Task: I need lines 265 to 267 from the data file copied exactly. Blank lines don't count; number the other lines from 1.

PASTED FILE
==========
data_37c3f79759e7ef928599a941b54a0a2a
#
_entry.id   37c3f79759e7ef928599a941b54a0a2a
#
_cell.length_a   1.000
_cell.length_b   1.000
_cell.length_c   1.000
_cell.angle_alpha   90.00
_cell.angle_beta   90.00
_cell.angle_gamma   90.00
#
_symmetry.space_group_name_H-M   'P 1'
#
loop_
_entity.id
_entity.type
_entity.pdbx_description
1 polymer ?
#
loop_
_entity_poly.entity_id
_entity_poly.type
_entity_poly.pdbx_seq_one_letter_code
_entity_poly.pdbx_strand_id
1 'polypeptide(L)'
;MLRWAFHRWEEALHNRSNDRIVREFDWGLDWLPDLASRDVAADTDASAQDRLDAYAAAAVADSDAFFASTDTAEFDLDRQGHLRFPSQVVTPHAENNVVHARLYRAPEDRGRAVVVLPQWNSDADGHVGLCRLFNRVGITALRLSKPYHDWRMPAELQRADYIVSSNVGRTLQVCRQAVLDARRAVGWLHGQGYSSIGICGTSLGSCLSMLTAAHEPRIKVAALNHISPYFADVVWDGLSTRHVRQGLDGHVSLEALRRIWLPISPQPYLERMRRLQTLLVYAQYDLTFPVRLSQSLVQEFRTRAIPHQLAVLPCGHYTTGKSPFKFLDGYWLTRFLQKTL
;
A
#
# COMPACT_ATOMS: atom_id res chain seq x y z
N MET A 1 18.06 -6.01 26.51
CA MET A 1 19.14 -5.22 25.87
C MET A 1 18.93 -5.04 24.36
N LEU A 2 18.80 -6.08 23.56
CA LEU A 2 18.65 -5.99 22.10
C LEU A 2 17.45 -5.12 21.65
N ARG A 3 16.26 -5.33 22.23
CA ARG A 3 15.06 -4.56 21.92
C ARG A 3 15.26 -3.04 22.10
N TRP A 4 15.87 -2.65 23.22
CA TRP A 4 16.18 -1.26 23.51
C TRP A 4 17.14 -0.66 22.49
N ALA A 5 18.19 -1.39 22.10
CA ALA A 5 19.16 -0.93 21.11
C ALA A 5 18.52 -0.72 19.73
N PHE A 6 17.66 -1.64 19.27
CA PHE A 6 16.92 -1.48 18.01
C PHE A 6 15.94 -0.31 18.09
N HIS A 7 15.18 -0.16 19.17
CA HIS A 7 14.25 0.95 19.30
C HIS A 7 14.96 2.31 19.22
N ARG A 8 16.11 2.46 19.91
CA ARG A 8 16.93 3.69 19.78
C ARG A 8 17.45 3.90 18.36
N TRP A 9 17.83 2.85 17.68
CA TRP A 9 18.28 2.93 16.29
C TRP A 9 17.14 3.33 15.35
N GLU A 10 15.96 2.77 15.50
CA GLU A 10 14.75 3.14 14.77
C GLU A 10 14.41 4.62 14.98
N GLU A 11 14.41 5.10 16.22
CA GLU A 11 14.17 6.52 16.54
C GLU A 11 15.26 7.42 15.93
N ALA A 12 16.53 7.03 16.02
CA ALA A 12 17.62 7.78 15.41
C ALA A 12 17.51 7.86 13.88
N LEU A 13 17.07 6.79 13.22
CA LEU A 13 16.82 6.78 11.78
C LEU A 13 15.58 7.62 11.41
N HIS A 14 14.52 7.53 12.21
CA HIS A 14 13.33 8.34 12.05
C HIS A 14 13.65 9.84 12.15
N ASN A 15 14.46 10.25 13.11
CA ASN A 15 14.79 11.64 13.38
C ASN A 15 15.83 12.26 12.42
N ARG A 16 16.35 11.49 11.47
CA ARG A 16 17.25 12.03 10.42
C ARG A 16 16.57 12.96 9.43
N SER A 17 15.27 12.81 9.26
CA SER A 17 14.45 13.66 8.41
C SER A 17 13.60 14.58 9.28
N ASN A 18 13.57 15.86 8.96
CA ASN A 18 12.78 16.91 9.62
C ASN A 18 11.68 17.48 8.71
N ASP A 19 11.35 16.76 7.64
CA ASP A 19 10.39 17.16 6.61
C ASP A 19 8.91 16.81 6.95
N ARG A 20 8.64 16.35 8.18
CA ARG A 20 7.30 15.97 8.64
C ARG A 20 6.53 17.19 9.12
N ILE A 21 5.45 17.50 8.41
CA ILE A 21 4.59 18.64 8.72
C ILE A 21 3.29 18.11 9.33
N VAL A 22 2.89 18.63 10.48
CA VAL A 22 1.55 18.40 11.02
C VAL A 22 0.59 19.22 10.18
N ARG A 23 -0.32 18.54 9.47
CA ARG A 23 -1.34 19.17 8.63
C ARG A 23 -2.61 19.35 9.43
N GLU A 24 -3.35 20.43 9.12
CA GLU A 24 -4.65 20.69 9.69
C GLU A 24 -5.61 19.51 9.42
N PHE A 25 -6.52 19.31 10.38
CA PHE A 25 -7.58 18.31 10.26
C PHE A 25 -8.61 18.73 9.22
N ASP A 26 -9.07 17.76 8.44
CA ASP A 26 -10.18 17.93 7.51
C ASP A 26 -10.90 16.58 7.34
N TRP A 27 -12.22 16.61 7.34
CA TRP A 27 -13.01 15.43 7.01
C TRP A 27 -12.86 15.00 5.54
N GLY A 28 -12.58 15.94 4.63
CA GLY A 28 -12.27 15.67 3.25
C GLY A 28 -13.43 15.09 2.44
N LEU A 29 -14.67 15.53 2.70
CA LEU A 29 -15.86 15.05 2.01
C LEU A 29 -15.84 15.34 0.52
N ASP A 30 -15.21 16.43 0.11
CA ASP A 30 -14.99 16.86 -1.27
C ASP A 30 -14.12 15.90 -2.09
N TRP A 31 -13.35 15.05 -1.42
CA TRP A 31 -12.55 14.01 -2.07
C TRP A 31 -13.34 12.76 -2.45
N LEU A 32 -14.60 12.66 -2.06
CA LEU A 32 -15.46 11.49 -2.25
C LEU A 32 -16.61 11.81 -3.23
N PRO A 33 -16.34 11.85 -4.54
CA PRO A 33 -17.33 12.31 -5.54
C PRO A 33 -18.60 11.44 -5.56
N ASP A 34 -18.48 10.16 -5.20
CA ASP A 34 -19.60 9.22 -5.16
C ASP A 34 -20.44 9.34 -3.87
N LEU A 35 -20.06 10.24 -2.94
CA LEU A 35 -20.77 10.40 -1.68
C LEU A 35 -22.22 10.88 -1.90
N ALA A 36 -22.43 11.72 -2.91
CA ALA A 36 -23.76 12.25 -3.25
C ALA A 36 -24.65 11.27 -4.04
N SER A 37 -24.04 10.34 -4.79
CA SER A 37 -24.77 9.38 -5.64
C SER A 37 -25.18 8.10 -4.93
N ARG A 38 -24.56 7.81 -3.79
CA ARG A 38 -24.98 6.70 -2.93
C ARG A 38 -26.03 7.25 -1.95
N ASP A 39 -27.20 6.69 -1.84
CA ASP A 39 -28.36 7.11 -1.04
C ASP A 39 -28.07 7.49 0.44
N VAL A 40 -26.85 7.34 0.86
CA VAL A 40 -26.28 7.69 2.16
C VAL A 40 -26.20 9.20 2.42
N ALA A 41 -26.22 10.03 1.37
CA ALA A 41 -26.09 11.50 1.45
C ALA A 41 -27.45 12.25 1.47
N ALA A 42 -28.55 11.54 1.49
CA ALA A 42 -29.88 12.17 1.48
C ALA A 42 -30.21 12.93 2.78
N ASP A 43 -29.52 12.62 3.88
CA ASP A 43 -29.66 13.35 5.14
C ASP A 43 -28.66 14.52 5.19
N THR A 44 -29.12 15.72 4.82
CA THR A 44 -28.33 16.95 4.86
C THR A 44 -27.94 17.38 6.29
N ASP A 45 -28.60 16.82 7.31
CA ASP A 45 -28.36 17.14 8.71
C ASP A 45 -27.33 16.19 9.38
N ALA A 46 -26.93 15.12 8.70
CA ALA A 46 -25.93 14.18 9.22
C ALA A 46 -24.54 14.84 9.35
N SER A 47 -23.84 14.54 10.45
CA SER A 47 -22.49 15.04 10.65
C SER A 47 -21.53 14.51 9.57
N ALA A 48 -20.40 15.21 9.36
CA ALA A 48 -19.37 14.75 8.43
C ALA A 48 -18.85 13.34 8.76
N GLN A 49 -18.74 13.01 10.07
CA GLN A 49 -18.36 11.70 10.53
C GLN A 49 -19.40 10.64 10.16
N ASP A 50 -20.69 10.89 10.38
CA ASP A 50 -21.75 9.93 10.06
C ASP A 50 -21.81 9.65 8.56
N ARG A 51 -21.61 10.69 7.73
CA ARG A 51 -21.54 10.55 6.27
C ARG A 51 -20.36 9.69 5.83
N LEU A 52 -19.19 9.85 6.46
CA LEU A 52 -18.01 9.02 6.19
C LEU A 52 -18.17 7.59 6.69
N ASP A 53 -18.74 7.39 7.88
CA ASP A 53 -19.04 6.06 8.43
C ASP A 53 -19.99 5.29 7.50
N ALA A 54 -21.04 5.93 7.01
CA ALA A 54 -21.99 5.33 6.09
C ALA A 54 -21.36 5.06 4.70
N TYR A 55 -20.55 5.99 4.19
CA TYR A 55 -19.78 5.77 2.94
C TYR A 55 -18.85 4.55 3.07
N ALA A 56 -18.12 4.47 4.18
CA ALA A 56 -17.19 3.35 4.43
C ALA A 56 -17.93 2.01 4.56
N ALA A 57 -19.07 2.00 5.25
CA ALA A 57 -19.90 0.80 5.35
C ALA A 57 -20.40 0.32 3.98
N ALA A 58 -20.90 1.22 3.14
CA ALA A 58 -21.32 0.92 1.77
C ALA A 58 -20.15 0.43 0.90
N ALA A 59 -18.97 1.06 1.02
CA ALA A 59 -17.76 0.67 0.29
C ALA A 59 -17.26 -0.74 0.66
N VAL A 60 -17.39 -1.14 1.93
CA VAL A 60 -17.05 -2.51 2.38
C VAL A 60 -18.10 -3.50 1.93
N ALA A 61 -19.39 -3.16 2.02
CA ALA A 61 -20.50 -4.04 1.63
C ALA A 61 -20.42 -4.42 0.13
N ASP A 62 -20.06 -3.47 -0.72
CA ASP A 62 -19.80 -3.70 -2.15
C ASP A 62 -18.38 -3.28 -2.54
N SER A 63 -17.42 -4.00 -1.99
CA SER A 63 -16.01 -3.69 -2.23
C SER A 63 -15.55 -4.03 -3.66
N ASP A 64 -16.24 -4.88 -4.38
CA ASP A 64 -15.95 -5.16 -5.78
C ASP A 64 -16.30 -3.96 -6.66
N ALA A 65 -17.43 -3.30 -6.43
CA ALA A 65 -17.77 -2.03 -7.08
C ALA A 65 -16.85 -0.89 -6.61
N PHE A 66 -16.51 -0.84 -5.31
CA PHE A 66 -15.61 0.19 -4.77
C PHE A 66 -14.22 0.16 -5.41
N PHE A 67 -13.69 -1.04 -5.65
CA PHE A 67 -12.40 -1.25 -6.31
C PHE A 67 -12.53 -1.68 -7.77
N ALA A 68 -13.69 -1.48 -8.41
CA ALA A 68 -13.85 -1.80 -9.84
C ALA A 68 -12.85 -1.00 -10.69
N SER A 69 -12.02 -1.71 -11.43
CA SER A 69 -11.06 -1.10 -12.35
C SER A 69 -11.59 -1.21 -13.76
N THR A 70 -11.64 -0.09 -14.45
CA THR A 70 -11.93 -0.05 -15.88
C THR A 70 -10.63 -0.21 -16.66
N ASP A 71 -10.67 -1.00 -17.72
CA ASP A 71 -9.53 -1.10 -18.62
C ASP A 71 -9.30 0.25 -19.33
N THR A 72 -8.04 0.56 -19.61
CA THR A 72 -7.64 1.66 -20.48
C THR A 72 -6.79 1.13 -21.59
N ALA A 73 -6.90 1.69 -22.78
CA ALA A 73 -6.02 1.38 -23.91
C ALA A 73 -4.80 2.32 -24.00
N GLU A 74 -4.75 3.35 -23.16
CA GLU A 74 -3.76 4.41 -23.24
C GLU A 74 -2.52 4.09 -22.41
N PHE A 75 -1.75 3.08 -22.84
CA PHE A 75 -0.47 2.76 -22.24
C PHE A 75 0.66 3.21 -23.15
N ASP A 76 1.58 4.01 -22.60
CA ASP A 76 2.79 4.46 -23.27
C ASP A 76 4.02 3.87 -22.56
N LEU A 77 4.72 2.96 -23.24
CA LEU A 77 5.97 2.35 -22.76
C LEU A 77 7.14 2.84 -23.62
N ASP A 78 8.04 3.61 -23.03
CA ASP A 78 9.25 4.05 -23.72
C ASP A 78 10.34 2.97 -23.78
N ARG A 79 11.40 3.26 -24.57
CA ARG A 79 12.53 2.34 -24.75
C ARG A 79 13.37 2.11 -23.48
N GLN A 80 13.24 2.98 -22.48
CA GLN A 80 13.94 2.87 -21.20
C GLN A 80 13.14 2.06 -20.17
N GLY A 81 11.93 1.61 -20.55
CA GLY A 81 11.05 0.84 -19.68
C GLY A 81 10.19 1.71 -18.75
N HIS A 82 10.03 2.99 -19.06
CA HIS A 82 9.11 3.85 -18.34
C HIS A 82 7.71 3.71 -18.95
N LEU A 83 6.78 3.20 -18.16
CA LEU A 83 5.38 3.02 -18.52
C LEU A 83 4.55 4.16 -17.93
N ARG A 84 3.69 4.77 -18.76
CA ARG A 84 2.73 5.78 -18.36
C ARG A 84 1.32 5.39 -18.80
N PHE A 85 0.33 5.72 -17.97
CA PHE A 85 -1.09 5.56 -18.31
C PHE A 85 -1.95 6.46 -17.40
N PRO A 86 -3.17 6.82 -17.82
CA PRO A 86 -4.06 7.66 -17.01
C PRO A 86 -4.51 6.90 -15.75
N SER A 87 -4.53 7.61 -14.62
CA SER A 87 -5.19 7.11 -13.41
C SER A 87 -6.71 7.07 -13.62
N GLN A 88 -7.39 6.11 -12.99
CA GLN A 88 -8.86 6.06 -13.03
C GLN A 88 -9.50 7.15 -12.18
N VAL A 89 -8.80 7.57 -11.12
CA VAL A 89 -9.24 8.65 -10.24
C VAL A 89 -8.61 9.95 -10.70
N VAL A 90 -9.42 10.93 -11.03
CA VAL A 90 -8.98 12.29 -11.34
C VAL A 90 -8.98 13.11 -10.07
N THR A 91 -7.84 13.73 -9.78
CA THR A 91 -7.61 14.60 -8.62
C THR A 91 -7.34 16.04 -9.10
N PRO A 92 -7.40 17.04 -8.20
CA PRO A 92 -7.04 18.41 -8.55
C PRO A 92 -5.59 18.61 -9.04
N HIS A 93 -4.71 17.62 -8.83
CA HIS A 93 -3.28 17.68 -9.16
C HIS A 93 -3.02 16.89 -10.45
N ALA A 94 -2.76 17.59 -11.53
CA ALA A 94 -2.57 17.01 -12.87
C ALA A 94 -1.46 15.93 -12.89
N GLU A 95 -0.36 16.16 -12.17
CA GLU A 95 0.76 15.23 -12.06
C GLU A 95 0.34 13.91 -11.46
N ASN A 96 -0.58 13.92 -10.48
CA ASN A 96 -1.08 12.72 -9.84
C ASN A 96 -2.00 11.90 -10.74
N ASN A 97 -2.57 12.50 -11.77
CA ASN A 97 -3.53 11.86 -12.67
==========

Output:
N ARG A 79 11.40 3.26 -24.57
CA ARG A 79 12.53 2.34 -24.75
C ARG A 79 13.37 2.11 -23.48